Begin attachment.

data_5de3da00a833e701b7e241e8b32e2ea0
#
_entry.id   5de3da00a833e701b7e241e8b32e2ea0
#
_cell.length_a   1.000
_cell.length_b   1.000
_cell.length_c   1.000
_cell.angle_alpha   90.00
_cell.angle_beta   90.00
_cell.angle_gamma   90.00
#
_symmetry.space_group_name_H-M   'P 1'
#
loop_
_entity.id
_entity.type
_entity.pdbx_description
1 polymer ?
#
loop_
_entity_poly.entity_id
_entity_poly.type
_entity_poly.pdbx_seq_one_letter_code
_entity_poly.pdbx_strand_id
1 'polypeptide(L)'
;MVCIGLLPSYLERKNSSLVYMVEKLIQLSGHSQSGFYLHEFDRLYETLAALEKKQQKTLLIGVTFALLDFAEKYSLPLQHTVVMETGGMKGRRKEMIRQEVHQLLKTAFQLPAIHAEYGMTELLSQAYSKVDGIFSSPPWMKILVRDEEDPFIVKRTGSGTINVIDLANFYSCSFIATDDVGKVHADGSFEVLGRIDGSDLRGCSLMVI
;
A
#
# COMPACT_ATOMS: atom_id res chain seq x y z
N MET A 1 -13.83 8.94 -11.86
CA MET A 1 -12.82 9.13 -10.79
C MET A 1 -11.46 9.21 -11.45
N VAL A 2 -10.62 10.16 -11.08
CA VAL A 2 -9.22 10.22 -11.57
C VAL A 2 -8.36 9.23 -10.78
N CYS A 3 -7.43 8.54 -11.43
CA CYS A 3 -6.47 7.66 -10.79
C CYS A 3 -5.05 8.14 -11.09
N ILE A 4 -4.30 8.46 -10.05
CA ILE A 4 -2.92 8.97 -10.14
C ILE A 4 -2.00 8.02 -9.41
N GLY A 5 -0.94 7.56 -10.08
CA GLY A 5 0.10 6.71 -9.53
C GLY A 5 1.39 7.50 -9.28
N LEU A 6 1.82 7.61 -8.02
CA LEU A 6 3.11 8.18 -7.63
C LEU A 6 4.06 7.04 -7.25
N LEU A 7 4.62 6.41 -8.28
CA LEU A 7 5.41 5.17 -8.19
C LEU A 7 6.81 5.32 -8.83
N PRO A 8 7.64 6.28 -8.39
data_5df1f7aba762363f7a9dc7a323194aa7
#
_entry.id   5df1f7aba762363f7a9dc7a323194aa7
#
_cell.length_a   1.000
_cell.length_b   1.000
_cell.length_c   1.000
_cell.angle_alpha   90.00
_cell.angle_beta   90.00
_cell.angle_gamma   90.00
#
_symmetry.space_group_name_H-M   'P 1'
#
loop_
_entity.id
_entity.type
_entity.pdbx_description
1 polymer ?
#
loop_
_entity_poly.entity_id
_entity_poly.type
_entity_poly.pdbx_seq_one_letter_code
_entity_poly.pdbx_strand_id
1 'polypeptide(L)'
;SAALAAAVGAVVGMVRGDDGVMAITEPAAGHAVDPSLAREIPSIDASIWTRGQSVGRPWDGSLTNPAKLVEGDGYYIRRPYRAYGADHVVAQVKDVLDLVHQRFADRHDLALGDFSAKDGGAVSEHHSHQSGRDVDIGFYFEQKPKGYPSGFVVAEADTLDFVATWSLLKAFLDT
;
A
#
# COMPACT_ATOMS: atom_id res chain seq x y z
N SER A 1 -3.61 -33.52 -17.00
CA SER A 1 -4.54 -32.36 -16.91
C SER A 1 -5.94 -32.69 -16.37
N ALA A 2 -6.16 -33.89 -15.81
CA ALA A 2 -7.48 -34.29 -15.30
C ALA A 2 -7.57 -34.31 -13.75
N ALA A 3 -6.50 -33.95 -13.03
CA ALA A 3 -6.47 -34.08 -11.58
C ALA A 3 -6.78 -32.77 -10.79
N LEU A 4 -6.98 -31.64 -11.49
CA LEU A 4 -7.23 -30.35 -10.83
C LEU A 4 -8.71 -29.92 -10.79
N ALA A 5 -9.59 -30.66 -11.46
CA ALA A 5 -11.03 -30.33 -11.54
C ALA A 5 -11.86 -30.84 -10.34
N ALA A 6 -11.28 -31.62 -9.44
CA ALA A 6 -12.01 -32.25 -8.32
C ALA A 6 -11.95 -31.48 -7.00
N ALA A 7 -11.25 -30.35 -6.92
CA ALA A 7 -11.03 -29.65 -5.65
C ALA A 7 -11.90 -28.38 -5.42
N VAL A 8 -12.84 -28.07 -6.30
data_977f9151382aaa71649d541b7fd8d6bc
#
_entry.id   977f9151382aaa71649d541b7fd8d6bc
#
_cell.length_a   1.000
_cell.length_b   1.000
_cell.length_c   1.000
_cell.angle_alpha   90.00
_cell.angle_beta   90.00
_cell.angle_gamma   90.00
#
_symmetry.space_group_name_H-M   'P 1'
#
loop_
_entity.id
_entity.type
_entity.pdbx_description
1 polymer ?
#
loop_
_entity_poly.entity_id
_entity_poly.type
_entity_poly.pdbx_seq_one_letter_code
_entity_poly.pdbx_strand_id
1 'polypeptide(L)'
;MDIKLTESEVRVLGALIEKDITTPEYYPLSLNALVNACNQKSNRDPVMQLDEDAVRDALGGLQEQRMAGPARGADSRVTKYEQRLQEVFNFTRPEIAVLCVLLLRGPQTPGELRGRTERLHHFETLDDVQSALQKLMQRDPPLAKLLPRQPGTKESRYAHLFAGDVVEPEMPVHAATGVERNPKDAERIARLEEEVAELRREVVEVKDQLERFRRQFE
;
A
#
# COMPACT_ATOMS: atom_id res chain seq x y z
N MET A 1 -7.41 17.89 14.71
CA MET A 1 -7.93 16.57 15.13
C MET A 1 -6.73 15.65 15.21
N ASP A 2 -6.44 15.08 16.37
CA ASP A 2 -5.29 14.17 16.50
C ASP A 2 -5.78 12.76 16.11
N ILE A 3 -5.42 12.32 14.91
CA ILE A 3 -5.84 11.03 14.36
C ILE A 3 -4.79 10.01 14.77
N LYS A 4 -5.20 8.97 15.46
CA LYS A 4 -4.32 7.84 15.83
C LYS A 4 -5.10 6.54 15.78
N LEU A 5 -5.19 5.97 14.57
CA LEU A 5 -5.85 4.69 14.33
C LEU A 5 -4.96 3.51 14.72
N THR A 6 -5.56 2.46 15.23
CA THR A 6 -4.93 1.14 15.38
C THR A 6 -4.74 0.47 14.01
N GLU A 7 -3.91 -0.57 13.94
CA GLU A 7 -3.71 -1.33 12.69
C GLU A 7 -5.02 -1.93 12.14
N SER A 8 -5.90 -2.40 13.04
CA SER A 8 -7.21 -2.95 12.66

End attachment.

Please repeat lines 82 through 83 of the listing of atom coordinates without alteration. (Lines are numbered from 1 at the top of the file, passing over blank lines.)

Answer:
# COMPACT_ATOMS: atom_id res chain seq x y z
N SER A 1 -3.61 -33.52 -17.00